Graphic of a brain

Identifying Environmental Contributors to Autism and Dementia

Environmental exposures can harm both developing and aging brains.

By Michael Eisenstein

Providing respite for parents of children with autism was both rewarding and frustrating for Aisha Dickerson

As an undergraduate AmeriCorps volunteer in Birmingham, Alabama, Dickerson offered much-needed support for families. But one thing she could not provide was answers. 

“They always had this long list of theories about why their child had autism or what their child may have been exposed to,” recalls Dickerson, PhD, MSPH, now an assistant professor in Epidemiology and a Bloomberg Assistant Professor of American Health. Some theories—like links to vaccines—have been thoroughly discredited. Others, such as exposures to certain pollutants, have not been adequately studied. 

Dickerson decided to focus on identifying environmental factors that underlie the development of autism and other neurological disorders. When she started exploring these questions as a PhD student at the University of Texas Health Science Center at Houston, most autism research looked for answers in the genome. Dickerson decided to look outward. 

“I would rather focus on modifiable risk factors, like things that you eat or are exposed to,” she says. “These are things that you can actually change.” She learned, for example, that proximity to industrial facilities and airborne lead pollution were associated with higher prevalence of autism.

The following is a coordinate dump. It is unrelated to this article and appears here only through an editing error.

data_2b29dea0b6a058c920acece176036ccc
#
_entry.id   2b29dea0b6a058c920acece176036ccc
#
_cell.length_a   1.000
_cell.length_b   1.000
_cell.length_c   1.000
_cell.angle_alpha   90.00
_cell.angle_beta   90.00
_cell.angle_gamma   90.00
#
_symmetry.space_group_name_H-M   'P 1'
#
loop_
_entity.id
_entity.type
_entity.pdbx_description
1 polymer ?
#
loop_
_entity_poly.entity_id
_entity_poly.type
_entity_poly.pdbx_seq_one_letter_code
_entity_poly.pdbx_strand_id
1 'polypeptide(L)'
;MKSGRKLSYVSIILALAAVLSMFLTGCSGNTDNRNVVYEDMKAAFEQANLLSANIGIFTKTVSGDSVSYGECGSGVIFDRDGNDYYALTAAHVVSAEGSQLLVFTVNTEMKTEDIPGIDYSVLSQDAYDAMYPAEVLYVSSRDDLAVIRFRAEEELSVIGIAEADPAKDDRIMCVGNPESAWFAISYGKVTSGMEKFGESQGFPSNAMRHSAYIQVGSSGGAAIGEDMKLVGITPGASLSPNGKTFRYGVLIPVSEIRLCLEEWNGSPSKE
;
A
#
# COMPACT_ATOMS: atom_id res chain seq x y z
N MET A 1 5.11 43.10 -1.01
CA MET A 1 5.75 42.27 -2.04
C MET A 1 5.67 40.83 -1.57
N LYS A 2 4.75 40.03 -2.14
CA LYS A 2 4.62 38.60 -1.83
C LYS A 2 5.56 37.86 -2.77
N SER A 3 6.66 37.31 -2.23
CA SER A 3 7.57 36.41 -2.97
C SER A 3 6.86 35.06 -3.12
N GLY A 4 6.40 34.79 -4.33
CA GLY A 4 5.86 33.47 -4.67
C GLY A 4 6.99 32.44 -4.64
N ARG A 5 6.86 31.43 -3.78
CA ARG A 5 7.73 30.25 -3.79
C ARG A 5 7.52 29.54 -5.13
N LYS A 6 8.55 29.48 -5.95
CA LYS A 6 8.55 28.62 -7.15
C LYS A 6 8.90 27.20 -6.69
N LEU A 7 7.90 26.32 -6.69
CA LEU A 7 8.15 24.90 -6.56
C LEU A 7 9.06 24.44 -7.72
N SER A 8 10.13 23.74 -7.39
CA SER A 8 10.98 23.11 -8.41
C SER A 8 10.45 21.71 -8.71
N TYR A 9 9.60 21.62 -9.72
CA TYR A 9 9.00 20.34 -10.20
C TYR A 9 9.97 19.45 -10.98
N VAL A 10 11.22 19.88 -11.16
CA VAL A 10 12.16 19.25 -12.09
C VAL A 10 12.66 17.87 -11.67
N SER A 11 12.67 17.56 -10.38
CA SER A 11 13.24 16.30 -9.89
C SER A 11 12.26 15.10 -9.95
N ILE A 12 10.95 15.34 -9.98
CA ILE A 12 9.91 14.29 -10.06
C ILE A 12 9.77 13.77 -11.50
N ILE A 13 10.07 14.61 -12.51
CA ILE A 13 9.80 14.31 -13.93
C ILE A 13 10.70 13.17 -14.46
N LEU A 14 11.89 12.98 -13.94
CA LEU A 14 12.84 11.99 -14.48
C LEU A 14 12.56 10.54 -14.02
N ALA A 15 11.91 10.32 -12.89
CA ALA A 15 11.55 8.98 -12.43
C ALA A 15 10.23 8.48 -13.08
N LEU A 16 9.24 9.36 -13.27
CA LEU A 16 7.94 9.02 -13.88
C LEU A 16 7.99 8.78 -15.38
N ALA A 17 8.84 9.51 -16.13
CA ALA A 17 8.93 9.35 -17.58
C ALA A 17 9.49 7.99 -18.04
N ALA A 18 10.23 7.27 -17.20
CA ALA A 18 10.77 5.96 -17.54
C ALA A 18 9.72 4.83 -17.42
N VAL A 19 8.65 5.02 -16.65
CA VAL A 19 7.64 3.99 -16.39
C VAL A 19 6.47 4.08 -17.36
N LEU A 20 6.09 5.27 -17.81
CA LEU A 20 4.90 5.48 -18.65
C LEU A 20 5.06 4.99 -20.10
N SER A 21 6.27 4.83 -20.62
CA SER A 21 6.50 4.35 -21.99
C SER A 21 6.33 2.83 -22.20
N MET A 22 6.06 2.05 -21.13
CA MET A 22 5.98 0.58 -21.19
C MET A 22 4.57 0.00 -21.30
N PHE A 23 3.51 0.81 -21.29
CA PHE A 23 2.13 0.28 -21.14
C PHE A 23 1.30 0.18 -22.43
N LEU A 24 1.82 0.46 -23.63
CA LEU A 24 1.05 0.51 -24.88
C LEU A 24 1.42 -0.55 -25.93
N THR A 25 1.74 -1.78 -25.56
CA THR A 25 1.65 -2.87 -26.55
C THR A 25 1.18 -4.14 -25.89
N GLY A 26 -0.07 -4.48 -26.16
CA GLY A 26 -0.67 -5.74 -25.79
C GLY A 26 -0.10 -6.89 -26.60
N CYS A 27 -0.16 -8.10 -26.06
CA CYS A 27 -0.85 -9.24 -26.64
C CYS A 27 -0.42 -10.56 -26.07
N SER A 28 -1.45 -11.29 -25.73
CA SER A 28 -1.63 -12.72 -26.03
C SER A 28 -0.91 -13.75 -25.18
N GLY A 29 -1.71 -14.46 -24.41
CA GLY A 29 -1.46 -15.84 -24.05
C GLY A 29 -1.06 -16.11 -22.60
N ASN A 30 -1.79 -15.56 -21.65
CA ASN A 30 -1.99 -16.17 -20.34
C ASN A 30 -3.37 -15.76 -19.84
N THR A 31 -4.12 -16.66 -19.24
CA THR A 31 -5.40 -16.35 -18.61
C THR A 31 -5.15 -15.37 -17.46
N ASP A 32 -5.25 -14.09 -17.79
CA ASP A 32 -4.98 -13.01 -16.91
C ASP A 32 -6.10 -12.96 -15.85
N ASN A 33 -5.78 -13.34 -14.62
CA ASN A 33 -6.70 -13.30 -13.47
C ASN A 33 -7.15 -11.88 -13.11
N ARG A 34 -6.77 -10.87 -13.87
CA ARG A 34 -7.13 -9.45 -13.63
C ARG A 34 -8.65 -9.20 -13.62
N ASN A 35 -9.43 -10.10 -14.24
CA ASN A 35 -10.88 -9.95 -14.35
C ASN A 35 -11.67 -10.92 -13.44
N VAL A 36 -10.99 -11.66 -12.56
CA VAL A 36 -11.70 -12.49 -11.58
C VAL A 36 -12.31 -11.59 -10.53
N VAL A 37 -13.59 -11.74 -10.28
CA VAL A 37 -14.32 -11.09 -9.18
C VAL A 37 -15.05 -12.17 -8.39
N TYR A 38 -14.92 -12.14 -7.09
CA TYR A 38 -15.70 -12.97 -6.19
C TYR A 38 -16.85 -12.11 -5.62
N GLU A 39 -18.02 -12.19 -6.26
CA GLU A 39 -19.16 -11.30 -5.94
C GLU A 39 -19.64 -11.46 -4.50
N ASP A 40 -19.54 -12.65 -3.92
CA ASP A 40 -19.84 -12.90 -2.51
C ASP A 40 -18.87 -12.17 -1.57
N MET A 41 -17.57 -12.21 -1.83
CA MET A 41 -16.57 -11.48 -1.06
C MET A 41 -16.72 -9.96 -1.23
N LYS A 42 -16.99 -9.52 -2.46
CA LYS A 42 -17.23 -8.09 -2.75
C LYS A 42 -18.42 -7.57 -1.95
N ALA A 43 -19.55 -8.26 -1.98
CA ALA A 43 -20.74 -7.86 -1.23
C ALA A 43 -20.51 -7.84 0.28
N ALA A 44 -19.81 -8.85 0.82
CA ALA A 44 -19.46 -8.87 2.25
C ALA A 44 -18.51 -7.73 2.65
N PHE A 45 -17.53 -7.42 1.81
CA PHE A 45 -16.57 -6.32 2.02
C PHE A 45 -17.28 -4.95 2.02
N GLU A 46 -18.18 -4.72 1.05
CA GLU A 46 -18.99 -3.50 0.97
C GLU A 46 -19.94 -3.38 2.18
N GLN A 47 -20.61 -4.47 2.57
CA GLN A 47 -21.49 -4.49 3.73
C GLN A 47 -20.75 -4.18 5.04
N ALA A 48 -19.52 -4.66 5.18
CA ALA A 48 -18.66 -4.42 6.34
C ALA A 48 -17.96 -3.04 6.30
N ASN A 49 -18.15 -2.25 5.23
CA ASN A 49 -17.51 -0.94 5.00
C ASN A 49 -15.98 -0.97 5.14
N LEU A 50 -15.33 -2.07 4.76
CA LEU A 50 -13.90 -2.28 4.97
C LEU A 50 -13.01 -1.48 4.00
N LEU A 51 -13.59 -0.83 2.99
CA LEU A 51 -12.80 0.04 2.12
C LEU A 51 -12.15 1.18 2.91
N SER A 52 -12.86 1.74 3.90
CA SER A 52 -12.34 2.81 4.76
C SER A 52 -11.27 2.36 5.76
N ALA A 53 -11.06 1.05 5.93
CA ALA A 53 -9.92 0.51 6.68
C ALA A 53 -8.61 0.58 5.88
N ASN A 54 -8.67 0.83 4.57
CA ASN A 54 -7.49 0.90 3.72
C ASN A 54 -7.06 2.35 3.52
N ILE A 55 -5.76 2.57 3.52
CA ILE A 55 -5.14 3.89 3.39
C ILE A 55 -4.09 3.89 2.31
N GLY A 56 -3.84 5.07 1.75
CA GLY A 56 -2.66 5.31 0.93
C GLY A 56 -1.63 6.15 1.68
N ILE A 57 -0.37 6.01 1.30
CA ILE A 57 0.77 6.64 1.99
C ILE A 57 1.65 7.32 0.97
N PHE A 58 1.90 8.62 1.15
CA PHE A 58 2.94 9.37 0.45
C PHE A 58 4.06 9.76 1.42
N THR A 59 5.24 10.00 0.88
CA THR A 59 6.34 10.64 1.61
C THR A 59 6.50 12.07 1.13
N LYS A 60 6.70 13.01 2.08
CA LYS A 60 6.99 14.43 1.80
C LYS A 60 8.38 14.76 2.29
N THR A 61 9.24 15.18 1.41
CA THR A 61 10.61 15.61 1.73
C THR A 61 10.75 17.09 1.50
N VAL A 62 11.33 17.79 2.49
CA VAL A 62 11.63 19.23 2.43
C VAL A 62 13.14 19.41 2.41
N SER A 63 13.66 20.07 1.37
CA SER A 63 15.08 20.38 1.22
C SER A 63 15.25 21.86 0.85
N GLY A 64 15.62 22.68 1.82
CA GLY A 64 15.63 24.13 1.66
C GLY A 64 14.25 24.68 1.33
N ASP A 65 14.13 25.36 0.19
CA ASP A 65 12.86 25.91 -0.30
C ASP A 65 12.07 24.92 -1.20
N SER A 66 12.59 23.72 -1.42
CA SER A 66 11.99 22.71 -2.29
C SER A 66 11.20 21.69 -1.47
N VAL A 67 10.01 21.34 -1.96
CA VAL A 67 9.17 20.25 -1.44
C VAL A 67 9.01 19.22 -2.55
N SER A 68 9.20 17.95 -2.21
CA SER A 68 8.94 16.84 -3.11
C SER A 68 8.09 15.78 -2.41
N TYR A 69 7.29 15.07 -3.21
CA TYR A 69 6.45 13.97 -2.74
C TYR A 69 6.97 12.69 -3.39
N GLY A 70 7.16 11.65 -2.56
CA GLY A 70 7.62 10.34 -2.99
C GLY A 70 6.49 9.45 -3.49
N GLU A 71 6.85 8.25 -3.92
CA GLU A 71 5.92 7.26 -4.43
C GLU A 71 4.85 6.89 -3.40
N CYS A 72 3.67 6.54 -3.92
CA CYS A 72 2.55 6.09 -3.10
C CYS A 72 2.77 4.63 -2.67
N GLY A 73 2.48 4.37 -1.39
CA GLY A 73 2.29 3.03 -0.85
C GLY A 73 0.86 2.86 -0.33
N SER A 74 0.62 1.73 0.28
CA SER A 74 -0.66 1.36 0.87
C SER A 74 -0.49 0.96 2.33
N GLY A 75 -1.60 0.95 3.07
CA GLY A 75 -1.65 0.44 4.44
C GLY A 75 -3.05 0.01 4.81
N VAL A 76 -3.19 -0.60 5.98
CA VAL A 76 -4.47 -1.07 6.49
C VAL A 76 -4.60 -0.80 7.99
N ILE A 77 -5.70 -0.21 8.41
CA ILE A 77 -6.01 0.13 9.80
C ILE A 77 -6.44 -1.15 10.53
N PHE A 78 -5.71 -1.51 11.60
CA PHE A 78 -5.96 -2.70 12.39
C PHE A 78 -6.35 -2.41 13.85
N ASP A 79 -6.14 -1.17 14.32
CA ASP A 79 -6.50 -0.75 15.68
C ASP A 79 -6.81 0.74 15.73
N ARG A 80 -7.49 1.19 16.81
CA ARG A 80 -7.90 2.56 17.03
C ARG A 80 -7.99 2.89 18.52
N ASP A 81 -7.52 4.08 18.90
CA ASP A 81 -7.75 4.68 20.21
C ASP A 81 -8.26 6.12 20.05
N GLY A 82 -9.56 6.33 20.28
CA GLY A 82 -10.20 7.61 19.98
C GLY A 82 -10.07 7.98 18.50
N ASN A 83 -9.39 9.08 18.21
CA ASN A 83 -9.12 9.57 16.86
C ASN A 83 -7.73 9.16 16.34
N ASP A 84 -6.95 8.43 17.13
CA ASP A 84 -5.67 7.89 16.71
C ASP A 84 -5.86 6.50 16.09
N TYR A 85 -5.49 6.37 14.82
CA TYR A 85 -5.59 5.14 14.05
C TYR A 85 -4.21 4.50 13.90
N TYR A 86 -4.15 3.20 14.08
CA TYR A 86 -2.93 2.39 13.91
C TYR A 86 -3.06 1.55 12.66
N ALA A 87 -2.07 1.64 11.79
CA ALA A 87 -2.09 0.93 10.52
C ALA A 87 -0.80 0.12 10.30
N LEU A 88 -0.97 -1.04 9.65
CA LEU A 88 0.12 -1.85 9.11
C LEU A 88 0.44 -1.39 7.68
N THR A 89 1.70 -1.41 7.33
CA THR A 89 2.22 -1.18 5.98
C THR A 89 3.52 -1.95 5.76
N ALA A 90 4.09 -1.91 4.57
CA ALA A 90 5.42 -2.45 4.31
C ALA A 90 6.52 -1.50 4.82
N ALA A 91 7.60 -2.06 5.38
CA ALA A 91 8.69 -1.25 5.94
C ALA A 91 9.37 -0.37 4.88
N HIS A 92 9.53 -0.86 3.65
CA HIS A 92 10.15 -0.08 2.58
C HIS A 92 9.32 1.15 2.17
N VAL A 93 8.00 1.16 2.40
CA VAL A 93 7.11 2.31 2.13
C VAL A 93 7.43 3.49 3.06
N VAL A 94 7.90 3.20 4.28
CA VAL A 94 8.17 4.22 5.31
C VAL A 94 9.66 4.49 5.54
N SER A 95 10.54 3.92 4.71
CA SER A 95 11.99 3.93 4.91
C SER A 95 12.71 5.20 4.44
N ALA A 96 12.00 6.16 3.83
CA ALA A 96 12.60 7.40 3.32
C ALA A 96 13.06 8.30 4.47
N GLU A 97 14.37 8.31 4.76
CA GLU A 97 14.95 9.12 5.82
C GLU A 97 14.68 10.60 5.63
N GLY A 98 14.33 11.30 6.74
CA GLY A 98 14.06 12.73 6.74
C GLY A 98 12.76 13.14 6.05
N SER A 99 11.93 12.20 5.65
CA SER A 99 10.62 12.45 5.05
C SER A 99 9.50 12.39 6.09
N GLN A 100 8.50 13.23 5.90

Dickerson has since broadened her research to adult-onset neurological disorders, and now aims to identify environmental factors linked with dementia risk in elderly Baltimore residents. Dickerson sees this as a natural complement to her work with autism in children. “Toxic exposures are dangerous at any point in life,” she says, “but the most vulnerable populations are the very young and very old.”

This study will also provide an opportunity to improve public health in underserved communities. Dickerson sees environmental justice as a primary objective of her research—even if turning data into policy can be a struggle. “Studies can get buried under political agendas,” says Dickerson, who is working with policy experts from the Bloomberg American Health Initiative to learn how to maximize her work’s community impact.